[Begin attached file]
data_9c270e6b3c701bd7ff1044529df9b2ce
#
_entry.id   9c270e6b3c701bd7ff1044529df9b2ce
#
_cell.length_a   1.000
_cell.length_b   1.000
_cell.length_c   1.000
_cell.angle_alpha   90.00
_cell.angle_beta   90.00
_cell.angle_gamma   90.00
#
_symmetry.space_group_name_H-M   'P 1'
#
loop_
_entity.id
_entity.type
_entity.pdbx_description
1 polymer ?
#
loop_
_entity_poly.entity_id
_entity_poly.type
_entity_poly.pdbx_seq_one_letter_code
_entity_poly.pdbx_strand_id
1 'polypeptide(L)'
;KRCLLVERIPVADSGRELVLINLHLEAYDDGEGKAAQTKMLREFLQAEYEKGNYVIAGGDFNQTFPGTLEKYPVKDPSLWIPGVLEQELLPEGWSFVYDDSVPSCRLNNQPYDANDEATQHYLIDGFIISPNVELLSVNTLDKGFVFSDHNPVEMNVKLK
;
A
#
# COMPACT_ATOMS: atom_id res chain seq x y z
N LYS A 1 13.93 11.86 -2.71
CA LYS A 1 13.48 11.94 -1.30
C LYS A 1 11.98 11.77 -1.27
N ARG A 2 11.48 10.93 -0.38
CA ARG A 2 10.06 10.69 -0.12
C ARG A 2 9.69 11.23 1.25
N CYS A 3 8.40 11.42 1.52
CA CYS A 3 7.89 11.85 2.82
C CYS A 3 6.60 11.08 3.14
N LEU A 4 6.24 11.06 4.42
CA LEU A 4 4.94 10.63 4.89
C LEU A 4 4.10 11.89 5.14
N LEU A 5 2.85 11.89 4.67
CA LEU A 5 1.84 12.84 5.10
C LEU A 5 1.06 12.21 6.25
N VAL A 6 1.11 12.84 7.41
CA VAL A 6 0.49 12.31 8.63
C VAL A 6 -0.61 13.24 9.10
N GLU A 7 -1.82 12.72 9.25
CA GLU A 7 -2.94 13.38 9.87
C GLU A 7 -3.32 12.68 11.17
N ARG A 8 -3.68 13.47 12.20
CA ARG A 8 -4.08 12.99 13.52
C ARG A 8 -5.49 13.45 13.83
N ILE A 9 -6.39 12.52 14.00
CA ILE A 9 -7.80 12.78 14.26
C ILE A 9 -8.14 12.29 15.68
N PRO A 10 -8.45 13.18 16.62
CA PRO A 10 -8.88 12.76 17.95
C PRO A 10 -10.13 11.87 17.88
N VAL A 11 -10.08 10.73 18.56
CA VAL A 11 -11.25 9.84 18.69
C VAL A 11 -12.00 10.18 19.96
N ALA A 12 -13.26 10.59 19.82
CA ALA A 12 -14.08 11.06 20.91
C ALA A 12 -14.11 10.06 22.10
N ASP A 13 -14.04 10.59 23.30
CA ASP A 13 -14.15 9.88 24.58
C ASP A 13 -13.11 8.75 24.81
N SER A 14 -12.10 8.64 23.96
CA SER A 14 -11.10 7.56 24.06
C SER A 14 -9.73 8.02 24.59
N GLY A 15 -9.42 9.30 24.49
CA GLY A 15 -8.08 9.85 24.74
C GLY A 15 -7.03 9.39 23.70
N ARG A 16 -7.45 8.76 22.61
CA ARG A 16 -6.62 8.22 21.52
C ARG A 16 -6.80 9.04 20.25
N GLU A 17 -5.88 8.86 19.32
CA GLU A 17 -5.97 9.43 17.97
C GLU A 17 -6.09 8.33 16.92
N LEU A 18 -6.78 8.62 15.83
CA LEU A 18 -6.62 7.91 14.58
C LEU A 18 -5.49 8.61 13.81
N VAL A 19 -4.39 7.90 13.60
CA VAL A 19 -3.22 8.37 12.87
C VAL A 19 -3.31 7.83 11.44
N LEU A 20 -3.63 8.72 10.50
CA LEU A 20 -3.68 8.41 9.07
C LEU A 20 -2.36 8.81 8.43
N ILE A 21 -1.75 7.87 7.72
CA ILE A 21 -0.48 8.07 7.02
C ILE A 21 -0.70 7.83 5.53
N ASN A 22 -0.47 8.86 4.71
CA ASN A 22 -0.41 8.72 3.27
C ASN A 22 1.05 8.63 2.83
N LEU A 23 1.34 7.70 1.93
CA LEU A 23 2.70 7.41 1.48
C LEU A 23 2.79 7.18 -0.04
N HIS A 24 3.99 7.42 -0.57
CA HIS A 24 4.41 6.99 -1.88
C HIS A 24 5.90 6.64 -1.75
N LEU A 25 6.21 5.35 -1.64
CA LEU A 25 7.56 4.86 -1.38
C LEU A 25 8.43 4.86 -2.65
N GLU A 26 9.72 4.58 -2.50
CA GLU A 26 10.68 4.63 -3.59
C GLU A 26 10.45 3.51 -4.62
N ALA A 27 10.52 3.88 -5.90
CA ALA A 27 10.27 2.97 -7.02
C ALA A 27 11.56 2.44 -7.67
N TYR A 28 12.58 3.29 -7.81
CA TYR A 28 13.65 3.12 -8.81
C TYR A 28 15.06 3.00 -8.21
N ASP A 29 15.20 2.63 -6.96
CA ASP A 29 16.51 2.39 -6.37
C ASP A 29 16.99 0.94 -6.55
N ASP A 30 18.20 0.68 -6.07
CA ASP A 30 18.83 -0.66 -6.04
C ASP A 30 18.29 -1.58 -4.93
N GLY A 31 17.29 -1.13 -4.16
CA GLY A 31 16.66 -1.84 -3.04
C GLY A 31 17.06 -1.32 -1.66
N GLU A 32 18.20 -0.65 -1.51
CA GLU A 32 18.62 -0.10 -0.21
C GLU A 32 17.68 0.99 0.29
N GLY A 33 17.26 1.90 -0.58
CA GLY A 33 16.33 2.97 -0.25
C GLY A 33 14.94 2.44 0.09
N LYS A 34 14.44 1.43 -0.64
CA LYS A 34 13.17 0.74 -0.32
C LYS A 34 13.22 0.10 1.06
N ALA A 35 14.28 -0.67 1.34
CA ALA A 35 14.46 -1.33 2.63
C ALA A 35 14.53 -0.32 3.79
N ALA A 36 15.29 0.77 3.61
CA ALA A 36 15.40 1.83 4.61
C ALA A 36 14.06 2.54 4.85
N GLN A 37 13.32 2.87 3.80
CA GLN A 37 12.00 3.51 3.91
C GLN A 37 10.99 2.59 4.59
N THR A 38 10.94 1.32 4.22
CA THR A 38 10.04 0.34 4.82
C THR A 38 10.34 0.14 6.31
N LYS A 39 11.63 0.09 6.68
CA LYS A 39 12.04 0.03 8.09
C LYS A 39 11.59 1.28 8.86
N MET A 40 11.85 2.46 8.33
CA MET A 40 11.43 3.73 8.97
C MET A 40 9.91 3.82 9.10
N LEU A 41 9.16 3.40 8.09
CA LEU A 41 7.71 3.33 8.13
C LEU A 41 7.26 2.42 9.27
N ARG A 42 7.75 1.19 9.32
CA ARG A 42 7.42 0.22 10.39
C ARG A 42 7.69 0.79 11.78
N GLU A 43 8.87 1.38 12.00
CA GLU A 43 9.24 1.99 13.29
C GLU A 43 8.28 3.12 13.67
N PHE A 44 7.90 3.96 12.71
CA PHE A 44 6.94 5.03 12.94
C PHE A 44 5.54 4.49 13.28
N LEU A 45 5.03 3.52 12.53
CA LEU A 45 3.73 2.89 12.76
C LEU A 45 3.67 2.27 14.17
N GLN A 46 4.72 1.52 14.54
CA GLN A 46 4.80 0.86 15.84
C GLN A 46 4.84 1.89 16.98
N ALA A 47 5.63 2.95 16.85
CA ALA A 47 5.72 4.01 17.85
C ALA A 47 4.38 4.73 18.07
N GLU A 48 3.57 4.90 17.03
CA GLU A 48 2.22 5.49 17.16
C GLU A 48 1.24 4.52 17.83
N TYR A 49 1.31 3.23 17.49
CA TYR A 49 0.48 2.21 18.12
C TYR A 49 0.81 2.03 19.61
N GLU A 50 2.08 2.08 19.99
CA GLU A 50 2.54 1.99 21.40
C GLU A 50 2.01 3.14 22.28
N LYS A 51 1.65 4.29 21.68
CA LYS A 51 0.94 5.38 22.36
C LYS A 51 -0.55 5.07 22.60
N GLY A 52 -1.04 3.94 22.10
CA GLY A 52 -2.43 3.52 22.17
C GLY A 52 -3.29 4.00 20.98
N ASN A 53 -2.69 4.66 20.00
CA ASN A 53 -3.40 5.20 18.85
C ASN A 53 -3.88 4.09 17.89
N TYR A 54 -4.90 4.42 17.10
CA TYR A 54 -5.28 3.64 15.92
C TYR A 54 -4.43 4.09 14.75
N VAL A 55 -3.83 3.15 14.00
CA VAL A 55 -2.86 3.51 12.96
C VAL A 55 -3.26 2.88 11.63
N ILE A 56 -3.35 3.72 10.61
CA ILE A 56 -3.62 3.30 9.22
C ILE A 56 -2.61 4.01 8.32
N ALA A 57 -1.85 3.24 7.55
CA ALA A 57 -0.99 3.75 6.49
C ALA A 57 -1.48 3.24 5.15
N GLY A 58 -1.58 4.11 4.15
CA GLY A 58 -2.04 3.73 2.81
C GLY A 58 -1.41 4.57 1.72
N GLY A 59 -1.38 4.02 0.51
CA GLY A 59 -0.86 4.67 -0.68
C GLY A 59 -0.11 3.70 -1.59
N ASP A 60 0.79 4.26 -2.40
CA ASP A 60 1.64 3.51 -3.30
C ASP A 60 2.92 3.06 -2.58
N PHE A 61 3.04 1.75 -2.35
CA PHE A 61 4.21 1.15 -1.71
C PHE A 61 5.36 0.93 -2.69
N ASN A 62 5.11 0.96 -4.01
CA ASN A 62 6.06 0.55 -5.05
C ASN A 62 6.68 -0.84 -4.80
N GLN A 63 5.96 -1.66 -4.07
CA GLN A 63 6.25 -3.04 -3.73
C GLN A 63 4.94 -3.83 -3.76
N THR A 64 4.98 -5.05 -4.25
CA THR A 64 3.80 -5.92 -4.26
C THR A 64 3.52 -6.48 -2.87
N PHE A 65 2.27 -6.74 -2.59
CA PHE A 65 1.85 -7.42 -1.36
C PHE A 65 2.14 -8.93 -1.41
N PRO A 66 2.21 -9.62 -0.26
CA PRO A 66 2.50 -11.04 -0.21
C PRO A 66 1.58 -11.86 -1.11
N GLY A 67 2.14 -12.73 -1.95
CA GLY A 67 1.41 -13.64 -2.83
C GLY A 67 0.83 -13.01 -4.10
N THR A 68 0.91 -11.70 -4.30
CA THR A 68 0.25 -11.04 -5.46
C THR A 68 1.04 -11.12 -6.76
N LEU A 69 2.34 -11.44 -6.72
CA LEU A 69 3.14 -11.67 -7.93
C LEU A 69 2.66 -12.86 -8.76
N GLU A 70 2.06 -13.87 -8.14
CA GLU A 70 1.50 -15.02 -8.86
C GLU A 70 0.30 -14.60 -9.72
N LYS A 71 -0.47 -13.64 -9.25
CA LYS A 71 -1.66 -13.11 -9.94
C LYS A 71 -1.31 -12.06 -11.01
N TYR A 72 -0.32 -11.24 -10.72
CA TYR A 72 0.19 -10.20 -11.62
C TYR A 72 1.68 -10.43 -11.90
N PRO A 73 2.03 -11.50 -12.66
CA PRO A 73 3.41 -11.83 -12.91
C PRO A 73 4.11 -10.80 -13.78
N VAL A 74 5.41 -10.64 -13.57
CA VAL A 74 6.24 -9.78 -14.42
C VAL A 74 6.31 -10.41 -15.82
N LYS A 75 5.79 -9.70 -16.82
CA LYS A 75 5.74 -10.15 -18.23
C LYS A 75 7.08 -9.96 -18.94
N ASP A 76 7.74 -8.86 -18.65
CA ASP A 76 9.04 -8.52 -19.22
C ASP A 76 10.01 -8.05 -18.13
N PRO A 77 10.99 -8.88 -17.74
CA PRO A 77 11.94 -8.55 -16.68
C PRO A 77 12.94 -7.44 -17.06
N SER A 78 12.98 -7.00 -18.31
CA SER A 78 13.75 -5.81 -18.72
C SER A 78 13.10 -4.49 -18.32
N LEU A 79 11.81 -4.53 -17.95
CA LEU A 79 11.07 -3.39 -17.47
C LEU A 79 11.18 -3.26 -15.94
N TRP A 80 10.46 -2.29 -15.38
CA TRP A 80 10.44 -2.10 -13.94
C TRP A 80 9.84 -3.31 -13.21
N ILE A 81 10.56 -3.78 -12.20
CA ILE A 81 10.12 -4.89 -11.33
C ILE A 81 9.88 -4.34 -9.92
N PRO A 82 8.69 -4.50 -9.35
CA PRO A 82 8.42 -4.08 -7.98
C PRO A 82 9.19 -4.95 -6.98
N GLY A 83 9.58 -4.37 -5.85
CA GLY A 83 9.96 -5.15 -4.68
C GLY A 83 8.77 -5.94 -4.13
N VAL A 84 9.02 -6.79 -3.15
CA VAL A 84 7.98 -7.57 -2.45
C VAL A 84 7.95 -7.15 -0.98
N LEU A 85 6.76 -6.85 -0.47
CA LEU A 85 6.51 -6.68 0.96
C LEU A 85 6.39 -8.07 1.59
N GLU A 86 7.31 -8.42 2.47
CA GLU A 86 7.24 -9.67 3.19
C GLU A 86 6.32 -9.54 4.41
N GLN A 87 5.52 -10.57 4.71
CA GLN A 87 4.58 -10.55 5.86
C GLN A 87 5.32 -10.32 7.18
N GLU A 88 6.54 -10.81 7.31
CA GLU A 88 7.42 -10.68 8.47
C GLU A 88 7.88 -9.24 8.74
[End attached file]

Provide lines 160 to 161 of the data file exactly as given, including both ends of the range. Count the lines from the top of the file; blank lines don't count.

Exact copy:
N PHE A 44 7.90 3.96 12.71
CA PHE A 44 6.94 5.03 12.94